Yoga Vacation Program
March 29 — April 1, 2023

Heart of Kirtan

Explorations in Sound & Vibration

Ragani

The ancient mantras of India are designed to lead us into deep contemplation and meditation, reconnecting us to the powerful divine presence within. Journey into your own heart with Ragani and her band, as they share the timeless practice of kirtan — and share the transformational effects of sound and vibration.

When we open the heart to divine love, the body and mind are receptive to healing, clarity, and deep peace. Through chanting, we can relax the mind and access a joyful meditative state. Lovers of music and prayer will soak up the vibrations of this powerful practice. Join us — dive into your heart and sing!

Offered as 3 satsangs and 3 workshops (subject to change)


What you’ll learn:

  • How to release emotions through chanting
  • How to foster concentration and create one-pointedness in the mind
  • Stress management through devotional singing
  • Increasing positive mood, feelings of relaxation and focused attention
  • Promote internal self-healing on spiritual, mental, physical, and intellectual levels with communal and individual chanting practices

What is kirtan?

What is kirtan? Kirtan is derived from the Sanskrit root meaning to call, recite, praise, or glorify. Put simply, it is the act of praising and glorifying some form of divinity. Kirtan involves joyous chanting often performed in a community environment with the accompaniment of instruments such as the harmonium, tabla, and cymbals.

The resurgence of kirtan in the 20th century in the East coincided with a renewed zeal or focus being placed on Bhakti yoga, the yoga of self-surrender and devotion. Swami Sivananda, one of India’s modern sages, did much to reignite the fire of kirtan in India by going from town to town and vigorously leading the entire town’s population into chants that lasted days. Since the mid-20th century, kirtan and the chanting of mantras has found its way to the West. Many find the chanting of mantras appealing because it doesn’t require intense focus and is often done in a collective environment that is supportive and uplifting.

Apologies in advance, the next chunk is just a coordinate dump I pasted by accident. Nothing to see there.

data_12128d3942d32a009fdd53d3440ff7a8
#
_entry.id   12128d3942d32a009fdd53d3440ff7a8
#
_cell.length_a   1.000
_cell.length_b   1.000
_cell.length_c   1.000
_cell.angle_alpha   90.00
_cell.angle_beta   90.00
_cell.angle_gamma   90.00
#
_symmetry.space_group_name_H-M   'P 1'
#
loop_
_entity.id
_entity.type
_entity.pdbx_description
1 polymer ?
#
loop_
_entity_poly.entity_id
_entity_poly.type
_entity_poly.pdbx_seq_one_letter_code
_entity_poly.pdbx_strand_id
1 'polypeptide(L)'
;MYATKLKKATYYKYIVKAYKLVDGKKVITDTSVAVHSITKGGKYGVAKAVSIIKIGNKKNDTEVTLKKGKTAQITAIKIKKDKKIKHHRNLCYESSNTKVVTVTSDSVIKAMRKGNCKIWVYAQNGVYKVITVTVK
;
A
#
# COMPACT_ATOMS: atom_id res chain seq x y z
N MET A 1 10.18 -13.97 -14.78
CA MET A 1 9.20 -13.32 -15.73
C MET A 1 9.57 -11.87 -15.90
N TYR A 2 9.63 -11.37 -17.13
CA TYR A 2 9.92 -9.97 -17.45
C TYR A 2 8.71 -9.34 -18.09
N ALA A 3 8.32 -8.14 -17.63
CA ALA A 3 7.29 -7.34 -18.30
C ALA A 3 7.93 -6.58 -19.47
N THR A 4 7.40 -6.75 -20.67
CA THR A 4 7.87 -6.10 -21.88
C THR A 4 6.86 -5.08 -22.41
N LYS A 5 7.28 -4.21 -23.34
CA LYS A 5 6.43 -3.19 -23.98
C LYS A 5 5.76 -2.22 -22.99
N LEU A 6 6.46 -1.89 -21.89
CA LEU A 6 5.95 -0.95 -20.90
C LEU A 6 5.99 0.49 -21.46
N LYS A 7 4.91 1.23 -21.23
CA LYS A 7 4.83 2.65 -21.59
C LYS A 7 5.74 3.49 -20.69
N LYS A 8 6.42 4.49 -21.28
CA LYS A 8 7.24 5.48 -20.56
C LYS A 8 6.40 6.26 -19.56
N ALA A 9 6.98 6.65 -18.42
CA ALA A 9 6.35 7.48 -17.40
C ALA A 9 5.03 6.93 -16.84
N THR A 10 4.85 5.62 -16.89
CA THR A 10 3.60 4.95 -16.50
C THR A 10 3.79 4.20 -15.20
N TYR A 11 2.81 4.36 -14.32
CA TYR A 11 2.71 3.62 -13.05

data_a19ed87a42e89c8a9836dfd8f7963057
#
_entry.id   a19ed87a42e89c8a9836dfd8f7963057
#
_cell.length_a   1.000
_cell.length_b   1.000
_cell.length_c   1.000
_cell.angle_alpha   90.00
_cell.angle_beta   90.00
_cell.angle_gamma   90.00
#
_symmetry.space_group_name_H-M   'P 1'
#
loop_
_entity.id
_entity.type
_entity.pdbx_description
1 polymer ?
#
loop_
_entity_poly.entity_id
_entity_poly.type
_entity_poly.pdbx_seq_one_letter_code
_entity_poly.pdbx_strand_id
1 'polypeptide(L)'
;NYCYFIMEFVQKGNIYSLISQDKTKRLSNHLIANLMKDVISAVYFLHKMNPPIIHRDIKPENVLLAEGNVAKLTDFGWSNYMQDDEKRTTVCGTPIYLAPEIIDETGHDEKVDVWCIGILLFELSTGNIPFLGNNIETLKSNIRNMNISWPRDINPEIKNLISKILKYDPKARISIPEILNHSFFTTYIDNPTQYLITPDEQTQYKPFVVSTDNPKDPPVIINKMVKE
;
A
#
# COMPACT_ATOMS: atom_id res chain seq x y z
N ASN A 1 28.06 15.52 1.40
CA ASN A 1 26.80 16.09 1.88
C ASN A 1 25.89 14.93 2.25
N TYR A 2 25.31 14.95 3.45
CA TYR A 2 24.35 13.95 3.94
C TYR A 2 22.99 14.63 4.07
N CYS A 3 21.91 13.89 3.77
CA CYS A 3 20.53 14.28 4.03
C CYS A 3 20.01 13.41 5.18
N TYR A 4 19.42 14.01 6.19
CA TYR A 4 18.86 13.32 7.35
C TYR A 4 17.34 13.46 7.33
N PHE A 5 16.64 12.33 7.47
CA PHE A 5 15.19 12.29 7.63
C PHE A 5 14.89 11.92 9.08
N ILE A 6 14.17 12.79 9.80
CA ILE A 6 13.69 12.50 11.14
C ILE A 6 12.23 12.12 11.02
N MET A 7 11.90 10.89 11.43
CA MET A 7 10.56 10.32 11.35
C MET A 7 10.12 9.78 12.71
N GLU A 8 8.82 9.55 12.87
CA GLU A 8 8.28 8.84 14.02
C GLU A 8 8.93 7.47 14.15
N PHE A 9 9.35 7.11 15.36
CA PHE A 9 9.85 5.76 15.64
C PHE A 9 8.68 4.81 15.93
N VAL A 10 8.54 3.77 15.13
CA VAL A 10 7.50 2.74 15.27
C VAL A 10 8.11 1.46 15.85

What are the benefits of kirtan?

Chanting mantra has been shown to reduce anxiety, depression, dependencies and many mental ailments. The Alzheimer’s Research & Prevention Foundation recommends the chant Saa Taa Naa Maa for improving memory, developing greater attention, concentration, and focus, and bettering the mood. Other research studies also showcase the benefit of chanting for chronic pain conditions.

The practice of kirtan or chanting mantra regularly has been shown to bring our bodies back into balance, promoting holistic wellbeing: mental, intellectual, physical, emotional, and spiritual. Chanting helps us regulate our sleep, energy input and output, and, thanks to the stimulation of the vagus nerve, the “rest and digest” response of our bodies which is also responsible for regulating breathing, heart rate, muscles, digestion, circulation, and even the vocal cords. Simply put, chanting helps slow down the heart rate, lower blood pressure, relax different muscles and produce slow, regular, and deep respiration.

Ragani is an award-winning producer and recording artist who leads Milwaukee’s renowned Kirtan with Ragani, one of the largest ongoing independent kirtan scenes in the US. At age eight, Ragani met the yoga master Swami Rama, who personally trained her in yogic sciences, meditation, and Eastern music. For more than 30 years, she has led kirtan events worldwide, while also composing music for film and television.

Ragani was named as one of “100 Milwaukeeans You Need to Know” and has been featured in videos, books, and magazines, including Recording Magazine, the award-winning book Yoga: Mastering the Basics, and other national and international publications.

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